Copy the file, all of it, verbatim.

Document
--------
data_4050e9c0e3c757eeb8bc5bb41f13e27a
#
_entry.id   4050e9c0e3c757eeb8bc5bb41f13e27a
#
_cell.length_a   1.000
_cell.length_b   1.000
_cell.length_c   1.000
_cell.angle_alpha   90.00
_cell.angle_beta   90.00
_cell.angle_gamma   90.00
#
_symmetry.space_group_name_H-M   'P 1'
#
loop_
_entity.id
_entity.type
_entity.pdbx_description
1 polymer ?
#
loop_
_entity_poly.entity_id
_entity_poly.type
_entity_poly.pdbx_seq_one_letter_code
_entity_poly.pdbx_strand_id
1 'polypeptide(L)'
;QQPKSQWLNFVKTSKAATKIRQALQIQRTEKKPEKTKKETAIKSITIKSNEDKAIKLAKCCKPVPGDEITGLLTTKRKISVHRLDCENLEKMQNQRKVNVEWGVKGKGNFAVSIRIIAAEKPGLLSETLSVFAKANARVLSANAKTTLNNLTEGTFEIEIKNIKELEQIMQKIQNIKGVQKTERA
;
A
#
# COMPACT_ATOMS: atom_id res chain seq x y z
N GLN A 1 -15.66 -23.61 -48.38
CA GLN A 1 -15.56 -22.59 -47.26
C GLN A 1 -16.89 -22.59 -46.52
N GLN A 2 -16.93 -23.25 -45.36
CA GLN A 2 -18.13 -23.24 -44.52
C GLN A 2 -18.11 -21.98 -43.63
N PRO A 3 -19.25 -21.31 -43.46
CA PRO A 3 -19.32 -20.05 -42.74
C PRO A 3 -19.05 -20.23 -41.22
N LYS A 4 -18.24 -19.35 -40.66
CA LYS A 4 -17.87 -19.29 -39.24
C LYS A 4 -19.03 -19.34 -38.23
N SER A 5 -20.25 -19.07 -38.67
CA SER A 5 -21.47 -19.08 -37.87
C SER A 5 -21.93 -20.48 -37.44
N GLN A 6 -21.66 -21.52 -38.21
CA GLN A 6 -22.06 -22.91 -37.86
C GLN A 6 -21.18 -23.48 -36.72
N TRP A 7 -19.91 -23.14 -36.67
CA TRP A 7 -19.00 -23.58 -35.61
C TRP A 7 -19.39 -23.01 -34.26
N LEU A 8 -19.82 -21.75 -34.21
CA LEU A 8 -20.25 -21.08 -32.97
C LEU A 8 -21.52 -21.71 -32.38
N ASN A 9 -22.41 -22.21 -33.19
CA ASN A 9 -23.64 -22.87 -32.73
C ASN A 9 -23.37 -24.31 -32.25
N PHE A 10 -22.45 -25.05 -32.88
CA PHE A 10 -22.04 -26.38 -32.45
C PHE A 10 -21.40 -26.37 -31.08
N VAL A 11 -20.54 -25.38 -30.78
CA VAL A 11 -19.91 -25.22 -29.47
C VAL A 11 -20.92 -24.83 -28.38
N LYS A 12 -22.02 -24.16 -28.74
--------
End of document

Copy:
data_4050e9c0e3c757eeb8bc5bb41f13e27a
#
_entry.id   4050e9c0e3c757eeb8bc5bb41f13e27a
#
_cell.length_a   1.000
_cell.length_b   1.000
_cell.length_c   1.000
_cell.angle_alpha   90.00
_cell.angle_beta   90.00
_cell.angle_gamma   90.00
#
_symmetry.space_group_name_H-M   'P 1'
#
loop_
_entity.id
_entity.type
_entity.pdbx_description
1 polymer ?
#
loop_
_entity_poly.entity_id
_entity_poly.type
_entity_poly.pdbx_seq_one_letter_code
_entity_poly.pdbx_strand_id
1 'polypeptide(L)'
;QQPKSQWLNFVKTSKAATKIRQALQIQRTEKKPEKTKKETAIKSITIKSNEDKAIKLAKCCKPVPGDEITGLLTTKRKISVHRLDCENLEKMQNQRKVNVEWGVKGKGNFAVSIRIIAAEKPGLLSETLSVFAKANARVLSANAKTTLNNLTEGTFEIEIKNIKELEQIMQKIQNIKGVQKTERA
;
A
#
# COMPACT_ATOMS: atom_id res chain seq x y z
N GLN A 1 -15.66 -23.61 -48.38
CA GLN A 1 -15.56 -22.59 -47.26
C GLN A 1 -16.89 -22.59 -46.52
N GLN A 2 -16.93 -23.25 -45.36
CA GLN A 2 -18.13 -23.24 -44.52
C GLN A 2 -18.11 -21.98 -43.63
N PRO A 3 -19.25 -21.31 -43.46
CA PRO A 3 -19.32 -20.05 -42.74
C PRO A 3 -19.05 -20.23 -41.22
N LYS A 4 -18.24 -19.35 -40.66
CA LYS A 4 -17.87 -19.29 -39.24
C LYS A 4 -19.03 -19.34 -38.23
N SER A 5 -20.25 -19.07 -38.67
CA SER A 5 -21.47 -19.08 -37.87
C SER A 5 -21.93 -20.48 -37.44
N GLN A 6 -21.66 -21.52 -38.21
CA GLN A 6 -22.06 -22.91 -37.86
C GLN A 6 -21.18 -23.48 -36.72
N TRP A 7 -19.91 -23.14 -36.67
CA TRP A 7 -19.00 -23.58 -35.61
C TRP A 7 -19.39 -23.01 -34.26
N LEU A 8 -19.82 -21.75 -34.21
CA LEU A 8 -20.25 -21.08 -32.97
C LEU A 8 -21.52 -21.71 -32.38
N ASN A 9 -22.41 -22.21 -33.19
CA ASN A 9 -23.64 -22.87 -32.73
C ASN A 9 -23.37 -24.31 -32.25
N PHE A 10 -22.45 -25.05 -32.88
CA PHE A 10 -22.04 -26.38 -32.45
C PHE A 10 -21.40 -26.37 -31.08
N VAL A 11 -20.54 -25.38 -30.78
CA VAL A 11 -19.91 -25.22 -29.47
C VAL A 11 -20.92 -24.83 -28.38
N LYS A 12 -22.02 -24.16 -28.74